I think after time you reach a point where you know your fishing it right even if the fish don't tell you so. You know your technique is good and have a feel for the bait even if that is not the hot ticket at the time. Just stick with it and do what you think you should be doing. You are probably right even if the fish don't tell you that.

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So much good information here that Im reading this a couple more times. Fortunately The 3 months I mention Ive been fishing, its with a boat. Here in PR theres no winter so I can fish any time i want. I have a MH baitcaster that I use mostly for spinnerbaits and a 4 M spinning setups. THE BAITMONKEY HAS ME. Ive bought a ton of baits that I HONESTLY dont know how to fish properly. Im here to learn!!!

 

Sam I do want to be the best. I dream of moving to the states(Texas or Alabama) start working on anything while I pursue my dream of being a tournament pro. Im 30 so im hitting the lake hard trying to catch up. 

I fished my first local tournament a couple weeks ago and finished 4th using the slider heads and small plastics. Im moving more towards becoming a finesse fisherman and learning more techniques is my aim for now. 

 

so the first techniques I want to learn properly is Shakey head, Drop shot and crankbaits. 

 

Dont get me wrong, I fish because I love the challenge, its fun and its a great way to get relaxing time in my life.

 

I appreciate the time you guys took to help me!!!

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We have many options for our arsnel. In fact, we have way too many options which cause us to purchase baits that we will use once or never or shy away from techniques that we are unfamiliar with.

 

 

 

The real fact is you don't need but a few techniques and different types of lures to catch any kind of fish any place.  Practice at what you want to accomplish and you will be successful.  Learn the nuances of the fish you are targeting. 

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Use it. A lot. Then when you feel "confident" in the technique, you are now "good" at it. You dont have to do it by the book either. When I go Flipping and pitching, I very rarely make a textbook "pitch" to my targets unless it is extremely close. It just frustrates me so I roll cast like a mad man and I am like a friggin surgeon with a roll cast.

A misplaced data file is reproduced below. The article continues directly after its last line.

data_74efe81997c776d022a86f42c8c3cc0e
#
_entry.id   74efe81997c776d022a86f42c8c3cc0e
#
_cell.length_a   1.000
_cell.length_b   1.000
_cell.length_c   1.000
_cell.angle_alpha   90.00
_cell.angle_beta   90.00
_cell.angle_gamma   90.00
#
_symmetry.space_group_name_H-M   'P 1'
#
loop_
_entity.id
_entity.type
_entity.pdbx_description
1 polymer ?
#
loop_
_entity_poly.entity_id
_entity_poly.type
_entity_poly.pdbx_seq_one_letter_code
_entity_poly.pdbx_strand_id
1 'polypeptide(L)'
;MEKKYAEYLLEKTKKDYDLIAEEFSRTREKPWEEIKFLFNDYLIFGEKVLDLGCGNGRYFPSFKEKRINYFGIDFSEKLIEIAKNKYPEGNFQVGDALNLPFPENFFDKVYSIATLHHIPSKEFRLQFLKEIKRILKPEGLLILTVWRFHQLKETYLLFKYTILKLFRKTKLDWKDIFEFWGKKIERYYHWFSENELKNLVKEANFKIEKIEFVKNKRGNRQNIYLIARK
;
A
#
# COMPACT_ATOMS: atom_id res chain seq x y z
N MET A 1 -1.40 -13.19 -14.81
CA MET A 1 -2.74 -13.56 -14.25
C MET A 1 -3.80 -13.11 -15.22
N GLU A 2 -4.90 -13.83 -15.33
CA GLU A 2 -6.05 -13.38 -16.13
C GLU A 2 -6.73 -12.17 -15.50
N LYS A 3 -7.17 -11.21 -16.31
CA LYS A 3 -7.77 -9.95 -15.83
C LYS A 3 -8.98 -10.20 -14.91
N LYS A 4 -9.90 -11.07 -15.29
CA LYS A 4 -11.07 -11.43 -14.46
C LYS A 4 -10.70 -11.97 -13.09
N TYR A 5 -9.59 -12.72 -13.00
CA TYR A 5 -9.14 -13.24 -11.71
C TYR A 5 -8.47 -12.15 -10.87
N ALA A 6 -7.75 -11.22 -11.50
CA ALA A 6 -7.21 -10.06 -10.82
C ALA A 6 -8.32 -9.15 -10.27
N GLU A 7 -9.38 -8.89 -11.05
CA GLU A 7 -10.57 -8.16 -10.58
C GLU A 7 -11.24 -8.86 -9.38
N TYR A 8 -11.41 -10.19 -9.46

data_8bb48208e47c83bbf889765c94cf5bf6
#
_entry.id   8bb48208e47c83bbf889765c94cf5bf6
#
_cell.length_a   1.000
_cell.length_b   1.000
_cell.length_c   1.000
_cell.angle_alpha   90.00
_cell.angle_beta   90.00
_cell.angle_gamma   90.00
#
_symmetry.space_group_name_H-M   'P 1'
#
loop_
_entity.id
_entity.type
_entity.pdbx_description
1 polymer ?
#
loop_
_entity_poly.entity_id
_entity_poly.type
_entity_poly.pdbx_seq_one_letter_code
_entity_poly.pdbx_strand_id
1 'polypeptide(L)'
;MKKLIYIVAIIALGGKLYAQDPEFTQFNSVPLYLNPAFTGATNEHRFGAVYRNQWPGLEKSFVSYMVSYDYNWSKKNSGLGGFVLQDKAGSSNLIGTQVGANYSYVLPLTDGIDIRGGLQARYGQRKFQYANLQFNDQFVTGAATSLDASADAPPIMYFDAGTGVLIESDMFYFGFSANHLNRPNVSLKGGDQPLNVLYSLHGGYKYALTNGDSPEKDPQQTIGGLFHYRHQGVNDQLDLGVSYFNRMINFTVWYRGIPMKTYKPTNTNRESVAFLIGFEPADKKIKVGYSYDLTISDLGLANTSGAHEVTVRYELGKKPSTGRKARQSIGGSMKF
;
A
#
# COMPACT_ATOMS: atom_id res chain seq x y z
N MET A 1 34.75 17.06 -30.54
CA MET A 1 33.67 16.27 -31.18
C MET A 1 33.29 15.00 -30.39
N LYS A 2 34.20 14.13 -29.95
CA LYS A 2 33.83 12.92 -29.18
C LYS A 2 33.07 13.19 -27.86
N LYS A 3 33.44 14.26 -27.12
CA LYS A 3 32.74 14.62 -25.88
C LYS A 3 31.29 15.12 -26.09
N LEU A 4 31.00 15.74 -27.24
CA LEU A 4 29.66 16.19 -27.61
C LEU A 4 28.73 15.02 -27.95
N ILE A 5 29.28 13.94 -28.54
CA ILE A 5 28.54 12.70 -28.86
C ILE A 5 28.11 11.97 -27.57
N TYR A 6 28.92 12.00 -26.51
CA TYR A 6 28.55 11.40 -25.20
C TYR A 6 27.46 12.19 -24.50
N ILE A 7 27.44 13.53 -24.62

Cheers.

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Use it. A lot. Then when you feel "confident" in the technique, you are now "good" at it. You dont have to do it by the book either. When I go Flipping and pitching, I very rarely make a textbook "pitch" to my targets unless it is extremely close. It just frustrates me so I roll cast like a mad man and I am like a friggin surgeon with a roll cast. 

 

Cheers.

I also do tons of roll casts when i could be pitching too. Its just natural for me and I can fire them off one after another realy quickly.

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I would recommend just adding one or two new techniques per year, and pound the heck out of them. This year, it'll be hairjigs for me. It was swimjigs last year.

 

The best time to learn a technique is when the fishing is hot. When you know they're biting on just about anything, toss the lures you have very little confidence in. That's what I did to develop confidence in carolina rigs, dropshots, and shakeyheads. I'd fish spinnerbaits and jigs until I found active pockets of fish, then I started tossing c-rigs, drops, and shakeyheads. It didn't take long before I had a half-dozen nice fish on each lure. My confidence was restored, and I have since gained a lot of respect for these baits that I once disliked.

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IMO if one is intent on learning a new technique or how to work a specific lure the time to do it is on a slow bite, if you are productive then you you may have learned something.  Catching fish on a hot bite is fun but counter productive as far as developing a skill.  The negative to a slow bite is getting discouraged, failure often times is the best teacher.

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my opinion to getting better with other techniques is to practice, practice, practice. one thing to keep in mind, is that some particular techniques are not always fish catchers all the time. use it when things are in favor of catching fish using the technique you are trying to get better at.